Year In Review: The Best Freakin’ Mac Games Of 2013

There are still a ton of us who game on our Macs. If you’re one of those folks, you’ll know how great a platform the Mac can be. While there may not be as overwhelming an amount of games on Apple’s fantastic computer platform, the ones that are there are of high quality.

And? There are a ton more these days than ever before. 2013 was a great year to be a Mac gamer, with ports of a ton of the big titles of the year, including games like XCOM: Enemy Unknown, Sim City, and Bioshock Infinite.

A bunch of iOS games came to the bigger screens of the Mac, too, with fantastic, hit titles like tower offense, Anomaly 2 and Solstice Arena, a speed massively online battle arena (MOBA) game from Zynga that has some legs, and some smaller indie gems like Gentlemen! from Lucky Frame.

Whether you like the big blockbuster games or the more cerebral indie ones, the Mac platform has a plethora of gaming experiences to choose from. Here are the best ones we’ve seen.

Blockbuster Hits

Take out those aliens, Commander.

Take out those aliens, Commander.

Firaxis’ XCOM: Enemy Unknown scored with gamers on consoles and PC with its highly refined strategic, tactical gameplay. The series has always been known for these things, but this latest title found the sweet spot between accessible and gorgeous. When it came out for the Mac Platform in April of this past year, Mac gamers got the chance to experience it in all its alien glory. Whether you’ve got a taste for turn-based tactical gameplay or just want to check out the cool sci-fi visuals and storyline, you can grab the elite edition of XCOM: Enemy Unknown in the Mac App Store for $49.99 right now.

Not as helpless as she seems.

Not as helpless as she seems.

Bioshock: Infinite is the third game in the Bioshock series, this time set in the airy steampunk heights of Columbia, a city run by a megalomaniac despot. The story involves a young girl with the key to America’s future in her hands and a faceless anti-hero (you) named Booker DeWitt, who must protect Elizabeth and bring down the theocracy. Bioshock: Infinite is well worth the sale price of $19.99 in the Mac App Store right now, so get it while you can.

Still a handsome devil, isn't he?

Still a handsome devil, isn’t he?

You can simply walk into the Mac App Store and purchase Lego Lord of the Rings for $14.99, which is truly a steal. You can also simply walk in and buy it, as well. Combining the Tolkien lore, based on the Jackson movie, and the fun of Traveler’s Tales’ Lego brick-building games, Lego Lord of the Rings has a humorous take on the story of the One Ring and over 80 of the characters we all love, like Gandalf, Gollum, and Frodo. It’s a delightful romp through Middle Earth and one you’ll enjoy immensely right on your Mac.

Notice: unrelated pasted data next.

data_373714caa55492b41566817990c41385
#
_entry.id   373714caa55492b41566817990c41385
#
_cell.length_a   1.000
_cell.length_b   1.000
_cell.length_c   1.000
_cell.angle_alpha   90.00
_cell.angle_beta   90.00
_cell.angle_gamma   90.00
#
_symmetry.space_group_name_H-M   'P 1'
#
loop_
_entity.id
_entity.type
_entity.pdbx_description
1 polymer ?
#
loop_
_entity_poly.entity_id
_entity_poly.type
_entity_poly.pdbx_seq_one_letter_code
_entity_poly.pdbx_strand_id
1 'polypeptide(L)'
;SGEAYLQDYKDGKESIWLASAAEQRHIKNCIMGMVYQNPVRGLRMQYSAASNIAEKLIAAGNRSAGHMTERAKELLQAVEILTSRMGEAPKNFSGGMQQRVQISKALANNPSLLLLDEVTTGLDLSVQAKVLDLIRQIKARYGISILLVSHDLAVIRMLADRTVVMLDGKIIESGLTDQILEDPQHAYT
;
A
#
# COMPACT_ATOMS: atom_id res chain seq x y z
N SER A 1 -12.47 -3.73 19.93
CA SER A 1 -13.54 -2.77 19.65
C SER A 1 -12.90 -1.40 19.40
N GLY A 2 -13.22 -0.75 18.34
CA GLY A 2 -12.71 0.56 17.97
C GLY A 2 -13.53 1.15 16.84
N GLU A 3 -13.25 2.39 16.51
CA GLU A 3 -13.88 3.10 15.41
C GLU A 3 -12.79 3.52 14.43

Sure you got all the bugs, comrade?

Sure you got all the bugs, comrade?

Deep Silver’s Metro: Last Light takes you on a harrowing trip through post-apocalyptic Moscow. It’s the sequel to the original game, Metro 2033, which itself was based on Russian author Dmitry Glukhovsky, who also served as a consultant on both games. Last Light tells the story of an underground world, complete with mutants and the search for a mythical bunker full of food, medicine, and weapons. You’ll need to blast your way through level after level of horrifying mutated creatures, surviving your way to the secret cache. It’s survival horror at its best, and you can get your copy from the Mac App Store for a cool $19.99.

Maybe the most fun you can have with giant, improbable guns.

Maybe the most fun you can have with giant, improbable guns.

Borderlands 2 brings more guns, more humor, and more of the old ultra-violence to your Mac with a delicious $9.99 price tag in the Mac App Store. You’ll play as a newly-arrived vault hunter on the planet Pandora, with a megalomaniac sociopath dogging your every turn. This first-person shooter keeps the action high, and the storyline and characters you’ll meet are among some of the funniest ones you’ll encounter in a video game. It’s tricky to make games truly funny, but 2K has done a fantastic job here, taking all the successful features of the original Borderlands and cranking them up to eleven.

Cross Platform Win

Fight the powah.

Fight the powah.

Developer 11-bit Studios’ brand of tower offense gaming came first to the Mac, and then made its way to iOS, a different sort of journey than most games on both platforms. Anomaly 2 is the third in the series, which debuted on iOS back in 2010. The current focus on the OS X version paid off with a fantastic game full of strategic action that turns the standard tower defense genre on its head, placing you in the role of the bad guy creeps. You’ll earn money in each staging area to upgrade your vehicles and weapons of mass destruction as you work your way through a well-written single player storyline, honing your skills to take online and play against your friends. Grab a copy in the Mac App Store for a fine $3.99 and save humanity from extinction!

C'mon, team! Advance!

C’mon, team! Advance!

Zynga’s speed MOBA, Solstice Arena, has a lot to recommend it, from lightning-fast game play sessions to a fairly liberal free-to-play in-app purchase scheme. There are free heroes to try every week, and you can actually earn enough in-game currency to purchase the ones you want to continue leveling up past the free period, though it’s surely faster to pay directly. Solstice Arena is a fine way to spend an afternoon, moving your hero to and fro with two other real-world players, trying to take down the enemy towers and ultimately the opposing base altogether. There’s an engaging flow to the game play that will keep you going back for more. Grab it for free on the Mac App Store now, and maybe we’ll see you online.